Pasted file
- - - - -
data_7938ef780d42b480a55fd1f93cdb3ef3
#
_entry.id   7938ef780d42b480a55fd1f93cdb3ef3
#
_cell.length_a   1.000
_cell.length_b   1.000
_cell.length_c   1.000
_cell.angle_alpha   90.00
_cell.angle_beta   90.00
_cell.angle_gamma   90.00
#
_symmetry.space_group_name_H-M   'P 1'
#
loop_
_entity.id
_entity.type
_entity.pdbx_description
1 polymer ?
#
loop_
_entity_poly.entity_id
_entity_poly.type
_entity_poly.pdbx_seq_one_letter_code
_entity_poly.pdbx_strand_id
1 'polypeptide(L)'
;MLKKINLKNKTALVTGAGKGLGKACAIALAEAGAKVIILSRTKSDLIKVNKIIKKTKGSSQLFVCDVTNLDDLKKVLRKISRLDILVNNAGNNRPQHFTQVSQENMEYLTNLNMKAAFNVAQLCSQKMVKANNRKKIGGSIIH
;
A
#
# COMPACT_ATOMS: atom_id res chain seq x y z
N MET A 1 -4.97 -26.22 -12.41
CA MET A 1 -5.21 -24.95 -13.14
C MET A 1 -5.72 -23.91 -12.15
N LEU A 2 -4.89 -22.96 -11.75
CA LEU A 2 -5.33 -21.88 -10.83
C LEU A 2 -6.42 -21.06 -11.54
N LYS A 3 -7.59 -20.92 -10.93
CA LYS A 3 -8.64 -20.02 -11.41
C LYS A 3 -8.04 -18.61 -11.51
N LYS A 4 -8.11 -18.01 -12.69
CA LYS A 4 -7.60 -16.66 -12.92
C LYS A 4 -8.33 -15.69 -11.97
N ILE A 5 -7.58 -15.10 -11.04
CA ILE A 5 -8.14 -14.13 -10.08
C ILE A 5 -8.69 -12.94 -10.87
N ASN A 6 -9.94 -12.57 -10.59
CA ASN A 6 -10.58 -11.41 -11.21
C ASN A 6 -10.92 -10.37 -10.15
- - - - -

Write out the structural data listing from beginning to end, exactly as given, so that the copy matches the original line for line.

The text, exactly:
data_7938ef780d42b480a55fd1f93cdb3ef3
#
_entry.id   7938ef780d42b480a55fd1f93cdb3ef3
#
_cell.length_a   1.000
_cell.length_b   1.000
_cell.length_c   1.000
_cell.angle_alpha   90.00
_cell.angle_beta   90.00
_cell.angle_gamma   90.00
#
_symmetry.space_group_name_H-M   'P 1'
#
loop_
_entity.id
_entity.type
_entity.pdbx_description
1 polymer ?
#
loop_
_entity_poly.entity_id
_entity_poly.type
_entity_poly.pdbx_seq_one_letter_code
_entity_poly.pdbx_strand_id
1 'polypeptide(L)'
;MLKKINLKNKTALVTGAGKGLGKACAIALAEAGAKVIILSRTKSDLIKVNKIIKKTKGSSQLFVCDVTNLDDLKKVLRKISRLDILVNNAGNNRPQHFTQVSQENMEYLTNLNMKAAFNVAQLCSQKMVKANNRKKIGGSIIH
;
A
#
# COMPACT_ATOMS: atom_id res chain seq x y z
N MET A 1 -4.97 -26.22 -12.41
CA MET A 1 -5.21 -24.95 -13.14
C MET A 1 -5.72 -23.91 -12.15
N LEU A 2 -4.89 -22.96 -11.75
CA LEU A 2 -5.33 -21.88 -10.83
C LEU A 2 -6.42 -21.06 -11.54
N LYS A 3 -7.59 -20.92 -10.93
CA LYS A 3 -8.64 -20.02 -11.41
C LYS A 3 -8.04 -18.61 -11.51
N LYS A 4 -8.11 -18.01 -12.69
CA LYS A 4 -7.60 -16.66 -12.92
C LYS A 4 -8.33 -15.69 -11.97
N ILE A 5 -7.58 -15.10 -11.04
CA ILE A 5 -8.14 -14.13 -10.08
C ILE A 5 -8.69 -12.94 -10.87
N ASN A 6 -9.94 -12.57 -10.59
CA ASN A 6 -10.58 -11.41 -11.21
C ASN A 6 -10.92 -10.37 -10.15